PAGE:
Saturday, July 30, 2011

Other People's Children

Her memory is less reliable now but she feels certain she has one of those old manual typewriters somewhere. The kind with the ribbon that had to be threaded just right to keep the ink from getting blotchy. She learned to type in tenth grade. Miss Conklin seemed old then, but of course she wasn't much older than the girls who came to her class, hoping for a chance to work for one of the local doctors or lawyers, at least until they could find a suitable husband. Sometimes Maggie thinks she should have put less time in learning to type and more into finding a kind man to marry, one who wouldn't send his children to bed without their supper or discipline his wife once they left the room. Maybe she could have been a school teacher and spent her life helping other women's children.

Thursday, July 28, 2011

Between the Sun and the Moon

She's caught between, drawn in by the pull of the moon, pushed back by the heat of the sun. It has always been that way. No easy choices, no simple solutions. And she wouldn't have it any other way.

Wednesday, July 27, 2011

Summer of Love

She drove a Beetle but always wanted a van. Not just any van but one that would match her inner vision of self. A van big enough to hold all her treasures with room left over for dreams. A van that could take her to far places and new friends, where she could find enough inspiration and energy to make the world a better place and her self a better person. Alas, in the end, she settled, for a big black Chrysler and a 70 hour a week job and children who raised themselves and a sucking feeling of loss.

Tuesday, July 26, 2011


Stuck in the middle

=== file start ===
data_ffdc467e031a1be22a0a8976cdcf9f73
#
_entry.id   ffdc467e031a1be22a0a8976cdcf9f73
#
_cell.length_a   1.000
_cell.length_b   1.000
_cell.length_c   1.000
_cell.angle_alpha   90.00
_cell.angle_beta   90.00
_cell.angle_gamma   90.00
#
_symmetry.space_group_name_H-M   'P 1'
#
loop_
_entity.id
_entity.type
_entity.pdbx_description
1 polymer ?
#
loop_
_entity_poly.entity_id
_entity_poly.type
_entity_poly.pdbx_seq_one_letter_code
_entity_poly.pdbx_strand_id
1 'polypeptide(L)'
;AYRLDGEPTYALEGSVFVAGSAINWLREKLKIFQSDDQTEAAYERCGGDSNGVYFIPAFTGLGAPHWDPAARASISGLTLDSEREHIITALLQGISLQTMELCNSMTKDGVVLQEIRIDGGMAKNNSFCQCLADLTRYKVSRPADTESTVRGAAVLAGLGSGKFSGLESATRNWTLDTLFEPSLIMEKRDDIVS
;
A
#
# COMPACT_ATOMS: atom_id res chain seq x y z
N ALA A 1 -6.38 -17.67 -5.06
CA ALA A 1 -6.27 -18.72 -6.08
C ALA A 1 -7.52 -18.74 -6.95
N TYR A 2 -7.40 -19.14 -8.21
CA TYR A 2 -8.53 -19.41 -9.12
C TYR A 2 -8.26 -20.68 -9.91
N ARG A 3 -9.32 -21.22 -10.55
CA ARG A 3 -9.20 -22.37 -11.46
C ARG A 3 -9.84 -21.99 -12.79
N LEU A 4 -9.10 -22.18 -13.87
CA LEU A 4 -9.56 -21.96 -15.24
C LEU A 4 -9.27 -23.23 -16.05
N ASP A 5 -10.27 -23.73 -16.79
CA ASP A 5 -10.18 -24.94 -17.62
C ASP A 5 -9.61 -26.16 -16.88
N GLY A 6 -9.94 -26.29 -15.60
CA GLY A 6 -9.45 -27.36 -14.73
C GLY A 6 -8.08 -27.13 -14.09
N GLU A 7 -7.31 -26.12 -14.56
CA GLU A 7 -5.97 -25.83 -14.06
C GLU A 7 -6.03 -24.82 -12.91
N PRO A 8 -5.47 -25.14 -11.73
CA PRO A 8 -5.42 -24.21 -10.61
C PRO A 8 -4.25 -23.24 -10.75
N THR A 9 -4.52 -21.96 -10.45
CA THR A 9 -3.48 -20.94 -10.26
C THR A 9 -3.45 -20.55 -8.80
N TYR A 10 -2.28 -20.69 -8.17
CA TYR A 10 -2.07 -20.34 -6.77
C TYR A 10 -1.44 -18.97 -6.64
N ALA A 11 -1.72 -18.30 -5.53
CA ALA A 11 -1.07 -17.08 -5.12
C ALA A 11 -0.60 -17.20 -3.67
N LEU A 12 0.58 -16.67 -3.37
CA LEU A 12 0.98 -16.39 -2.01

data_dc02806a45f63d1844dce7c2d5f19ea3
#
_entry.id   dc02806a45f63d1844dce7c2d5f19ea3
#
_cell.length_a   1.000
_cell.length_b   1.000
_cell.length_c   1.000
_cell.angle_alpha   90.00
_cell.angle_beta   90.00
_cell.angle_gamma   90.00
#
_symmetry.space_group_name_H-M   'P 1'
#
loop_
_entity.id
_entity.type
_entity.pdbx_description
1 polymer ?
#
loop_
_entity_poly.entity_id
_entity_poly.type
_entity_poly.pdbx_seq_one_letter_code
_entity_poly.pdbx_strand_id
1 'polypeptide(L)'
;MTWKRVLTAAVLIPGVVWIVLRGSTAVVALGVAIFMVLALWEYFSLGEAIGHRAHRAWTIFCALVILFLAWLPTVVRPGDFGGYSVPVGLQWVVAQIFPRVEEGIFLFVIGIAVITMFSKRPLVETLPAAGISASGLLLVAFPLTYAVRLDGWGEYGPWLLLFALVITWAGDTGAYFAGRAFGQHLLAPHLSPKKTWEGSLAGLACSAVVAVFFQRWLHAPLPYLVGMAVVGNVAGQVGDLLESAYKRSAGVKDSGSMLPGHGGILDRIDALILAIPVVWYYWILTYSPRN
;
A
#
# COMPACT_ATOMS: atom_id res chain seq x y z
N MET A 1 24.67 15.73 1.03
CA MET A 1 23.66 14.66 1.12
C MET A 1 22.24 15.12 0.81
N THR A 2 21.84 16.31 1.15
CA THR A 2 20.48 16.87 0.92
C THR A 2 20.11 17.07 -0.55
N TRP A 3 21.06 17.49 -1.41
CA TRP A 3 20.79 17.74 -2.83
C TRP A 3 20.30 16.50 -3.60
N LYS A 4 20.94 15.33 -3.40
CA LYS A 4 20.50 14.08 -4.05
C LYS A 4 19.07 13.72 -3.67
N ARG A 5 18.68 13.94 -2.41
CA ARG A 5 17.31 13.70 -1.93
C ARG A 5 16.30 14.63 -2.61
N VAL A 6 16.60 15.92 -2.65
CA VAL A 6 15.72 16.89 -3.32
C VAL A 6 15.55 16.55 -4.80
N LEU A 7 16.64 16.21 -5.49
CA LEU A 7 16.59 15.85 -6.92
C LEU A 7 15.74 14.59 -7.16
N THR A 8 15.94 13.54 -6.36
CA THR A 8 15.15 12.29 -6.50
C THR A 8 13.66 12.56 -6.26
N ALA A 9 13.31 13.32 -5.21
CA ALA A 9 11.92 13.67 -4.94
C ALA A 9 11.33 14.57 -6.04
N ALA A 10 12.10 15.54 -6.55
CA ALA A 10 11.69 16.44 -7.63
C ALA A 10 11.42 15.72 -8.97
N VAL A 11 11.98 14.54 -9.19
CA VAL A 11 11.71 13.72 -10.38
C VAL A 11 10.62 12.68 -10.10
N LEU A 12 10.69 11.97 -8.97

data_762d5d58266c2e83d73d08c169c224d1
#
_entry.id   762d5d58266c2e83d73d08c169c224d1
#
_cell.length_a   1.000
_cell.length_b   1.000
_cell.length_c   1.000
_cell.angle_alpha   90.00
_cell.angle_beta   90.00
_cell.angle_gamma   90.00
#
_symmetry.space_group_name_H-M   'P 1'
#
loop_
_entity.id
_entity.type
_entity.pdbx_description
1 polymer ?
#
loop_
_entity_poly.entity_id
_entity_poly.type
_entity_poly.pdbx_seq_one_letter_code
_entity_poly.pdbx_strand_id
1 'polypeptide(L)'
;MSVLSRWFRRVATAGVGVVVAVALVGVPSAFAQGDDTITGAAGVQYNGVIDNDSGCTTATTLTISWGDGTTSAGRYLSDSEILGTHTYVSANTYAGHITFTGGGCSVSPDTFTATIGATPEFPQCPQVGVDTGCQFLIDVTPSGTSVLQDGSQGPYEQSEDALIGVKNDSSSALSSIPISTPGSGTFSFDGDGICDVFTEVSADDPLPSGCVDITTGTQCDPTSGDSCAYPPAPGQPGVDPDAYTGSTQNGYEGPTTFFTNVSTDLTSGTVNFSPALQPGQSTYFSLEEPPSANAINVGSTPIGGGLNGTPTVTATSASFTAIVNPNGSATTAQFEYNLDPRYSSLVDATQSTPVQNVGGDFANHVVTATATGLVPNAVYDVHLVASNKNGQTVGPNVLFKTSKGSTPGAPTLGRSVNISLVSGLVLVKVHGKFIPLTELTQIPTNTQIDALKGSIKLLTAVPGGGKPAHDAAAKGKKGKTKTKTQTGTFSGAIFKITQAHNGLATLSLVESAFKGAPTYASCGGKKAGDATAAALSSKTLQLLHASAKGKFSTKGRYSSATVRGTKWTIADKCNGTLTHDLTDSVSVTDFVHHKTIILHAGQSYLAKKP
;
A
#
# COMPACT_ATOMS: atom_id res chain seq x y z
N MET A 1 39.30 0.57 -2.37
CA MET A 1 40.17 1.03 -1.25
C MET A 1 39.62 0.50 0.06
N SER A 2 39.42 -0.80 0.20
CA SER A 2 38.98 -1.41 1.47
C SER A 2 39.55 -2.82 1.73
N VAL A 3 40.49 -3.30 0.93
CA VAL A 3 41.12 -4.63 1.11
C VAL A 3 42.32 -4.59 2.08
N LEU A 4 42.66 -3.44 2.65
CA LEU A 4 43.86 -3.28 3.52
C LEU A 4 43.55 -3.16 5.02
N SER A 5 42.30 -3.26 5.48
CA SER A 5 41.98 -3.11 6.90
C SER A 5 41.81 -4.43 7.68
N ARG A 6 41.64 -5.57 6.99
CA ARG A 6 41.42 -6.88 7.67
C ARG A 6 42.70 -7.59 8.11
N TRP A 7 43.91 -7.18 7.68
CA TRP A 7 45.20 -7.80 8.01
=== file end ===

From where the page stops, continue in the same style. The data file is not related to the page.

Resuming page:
between who she is  
and who she wants to be.
Stuck with those she needs,  
those she loves,  
but sometimes dislikes.
Stuck with growing old,   
growing weak, 
haunted by memories,
sometimes false.
Lost love, lost chances,
lost opportunities to be
not perfect, not great,
but whole, complete.
Stuck with myself.

A House Is Not a Home

Home is love, safety
hot biscuits for breakfast
warm milk at bedtime
a dog who waits each afternoon
for her return from school
a cat who bears litters of kittens
a sunken washtub that catches tadpoles
that become frogs
singing in the cool spring morning

Home is memory
color, smell, sound
block ice that cools the milk
that cools the stomach
on hot summer evenings
bugs that fly around the light
that pushes away the darkness
that hides the path to the unknown

Monday, July 25, 2011


She never imagined that her elderly neighbor would suggest such a thing. Everyone knew that Sweetie was a real beast, flinging himself around on the sofa, shedding wads of hair on anyone who came near. Nevermind that he loved to bite more than anything, more than eating even. But Mrs. Green's garage was overrun with mice and had asked to borrow him for a day or two.

She'd have to take the litter boxes over as well. And his dry food and the special canned food he liked so much and the comb used to curry out as much as she could of the long black hair before it could skitter under the sofa and attach itself to the coffee table legs. And his toys, at least some of them And his down bed with the robins and butterflies on the cover. And maybe Mrs. Green could move her little tv to the garage so Sweetie could watch Wheel of Fortune. Maybe it could be alright, just for a night or two.

Saturday, July 23, 2011

Borrowed Time

She borrowed the seam ripper from Mrs. Deaton and carefully picked out the offending stitches. It wasn't that hard if you didn't count the embarrassment over doing it wrong, not following the careful instructions given out by Carolyn, the high school student who came each Tuesday to help the girls with their projects. She tried to write it down, all those steps being too much for her head to hold at one time, but couldn't seem to write fast enough to get it all down on paper. So, later, it didn't make as much sense as it did when Mrs. Deaton said it.

And then, of course, there was the material she'd picked out for her project, a bright yellow that she thought would look good against the tan she'd have by the end of summer from hoeing cotton beside her step-mom. But no one thought to tell her about cheap yardage and how some would hold a good pressing and some would not, would instead crumple up like a piece of newspaper on a humid day.